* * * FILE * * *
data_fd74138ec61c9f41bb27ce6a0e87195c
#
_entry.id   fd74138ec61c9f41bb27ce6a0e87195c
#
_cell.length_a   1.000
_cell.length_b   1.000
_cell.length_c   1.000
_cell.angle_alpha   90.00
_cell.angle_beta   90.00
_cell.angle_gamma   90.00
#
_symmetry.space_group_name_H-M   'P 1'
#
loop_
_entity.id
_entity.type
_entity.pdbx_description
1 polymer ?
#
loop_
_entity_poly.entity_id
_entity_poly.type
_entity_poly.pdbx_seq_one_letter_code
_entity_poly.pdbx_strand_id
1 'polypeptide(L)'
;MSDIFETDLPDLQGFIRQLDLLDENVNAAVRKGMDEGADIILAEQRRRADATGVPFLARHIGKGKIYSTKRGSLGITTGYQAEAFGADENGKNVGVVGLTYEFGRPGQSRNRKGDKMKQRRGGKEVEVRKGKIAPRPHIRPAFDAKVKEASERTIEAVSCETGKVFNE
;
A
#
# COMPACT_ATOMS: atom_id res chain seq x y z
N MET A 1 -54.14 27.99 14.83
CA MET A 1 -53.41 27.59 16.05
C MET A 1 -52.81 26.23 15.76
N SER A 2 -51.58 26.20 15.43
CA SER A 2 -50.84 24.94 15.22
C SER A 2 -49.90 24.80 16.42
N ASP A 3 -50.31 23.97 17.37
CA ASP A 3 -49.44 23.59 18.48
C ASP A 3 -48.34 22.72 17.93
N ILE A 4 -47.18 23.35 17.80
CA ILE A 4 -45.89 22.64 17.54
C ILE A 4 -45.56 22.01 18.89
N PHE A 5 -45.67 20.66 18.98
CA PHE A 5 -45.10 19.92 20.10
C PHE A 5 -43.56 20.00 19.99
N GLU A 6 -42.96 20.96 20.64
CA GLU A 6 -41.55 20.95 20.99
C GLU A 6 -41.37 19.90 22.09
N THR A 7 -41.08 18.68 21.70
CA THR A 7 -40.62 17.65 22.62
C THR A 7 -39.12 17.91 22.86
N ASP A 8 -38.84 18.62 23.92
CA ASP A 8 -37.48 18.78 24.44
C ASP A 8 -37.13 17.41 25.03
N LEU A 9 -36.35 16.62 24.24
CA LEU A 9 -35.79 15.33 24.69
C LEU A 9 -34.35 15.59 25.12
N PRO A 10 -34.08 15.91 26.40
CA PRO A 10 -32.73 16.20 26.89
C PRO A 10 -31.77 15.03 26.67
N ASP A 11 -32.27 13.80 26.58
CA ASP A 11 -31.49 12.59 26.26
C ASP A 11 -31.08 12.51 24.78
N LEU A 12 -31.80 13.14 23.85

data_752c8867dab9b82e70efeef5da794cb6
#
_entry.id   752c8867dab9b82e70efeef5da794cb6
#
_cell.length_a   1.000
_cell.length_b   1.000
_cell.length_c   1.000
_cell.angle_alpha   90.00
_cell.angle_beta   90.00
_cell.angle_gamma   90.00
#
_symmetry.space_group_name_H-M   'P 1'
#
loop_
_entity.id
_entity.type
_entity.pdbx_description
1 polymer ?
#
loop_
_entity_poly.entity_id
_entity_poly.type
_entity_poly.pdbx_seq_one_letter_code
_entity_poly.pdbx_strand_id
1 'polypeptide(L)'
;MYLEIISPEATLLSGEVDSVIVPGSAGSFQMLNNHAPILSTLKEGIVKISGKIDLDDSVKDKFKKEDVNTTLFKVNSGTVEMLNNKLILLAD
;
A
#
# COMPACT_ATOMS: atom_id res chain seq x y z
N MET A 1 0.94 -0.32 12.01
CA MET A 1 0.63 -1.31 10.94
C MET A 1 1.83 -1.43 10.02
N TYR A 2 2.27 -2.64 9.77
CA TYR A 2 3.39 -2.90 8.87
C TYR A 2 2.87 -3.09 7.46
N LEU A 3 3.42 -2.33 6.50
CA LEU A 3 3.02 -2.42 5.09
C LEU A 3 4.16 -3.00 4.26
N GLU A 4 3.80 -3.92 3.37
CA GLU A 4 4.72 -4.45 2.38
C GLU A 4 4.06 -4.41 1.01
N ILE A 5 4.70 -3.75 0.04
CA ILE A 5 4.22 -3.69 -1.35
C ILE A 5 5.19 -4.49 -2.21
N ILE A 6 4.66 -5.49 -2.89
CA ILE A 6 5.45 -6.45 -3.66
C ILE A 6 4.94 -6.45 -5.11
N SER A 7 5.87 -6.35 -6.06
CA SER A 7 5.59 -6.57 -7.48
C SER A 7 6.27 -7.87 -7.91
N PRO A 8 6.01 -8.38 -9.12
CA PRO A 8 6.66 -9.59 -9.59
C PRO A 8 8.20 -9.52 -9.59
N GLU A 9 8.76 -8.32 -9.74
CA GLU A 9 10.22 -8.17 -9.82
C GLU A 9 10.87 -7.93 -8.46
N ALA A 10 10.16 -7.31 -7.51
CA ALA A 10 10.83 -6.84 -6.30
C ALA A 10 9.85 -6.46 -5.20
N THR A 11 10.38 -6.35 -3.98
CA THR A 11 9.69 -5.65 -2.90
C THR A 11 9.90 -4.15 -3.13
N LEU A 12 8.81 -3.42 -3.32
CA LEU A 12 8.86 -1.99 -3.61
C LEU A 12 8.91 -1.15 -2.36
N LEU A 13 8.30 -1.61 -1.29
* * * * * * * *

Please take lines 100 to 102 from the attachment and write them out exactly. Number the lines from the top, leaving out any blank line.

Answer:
C TYR A 2 2.87 -3.09 7.46
N LEU A 3 3.42 -2.33 6.50
CA LEU A 3 3.02 -2.42 5.09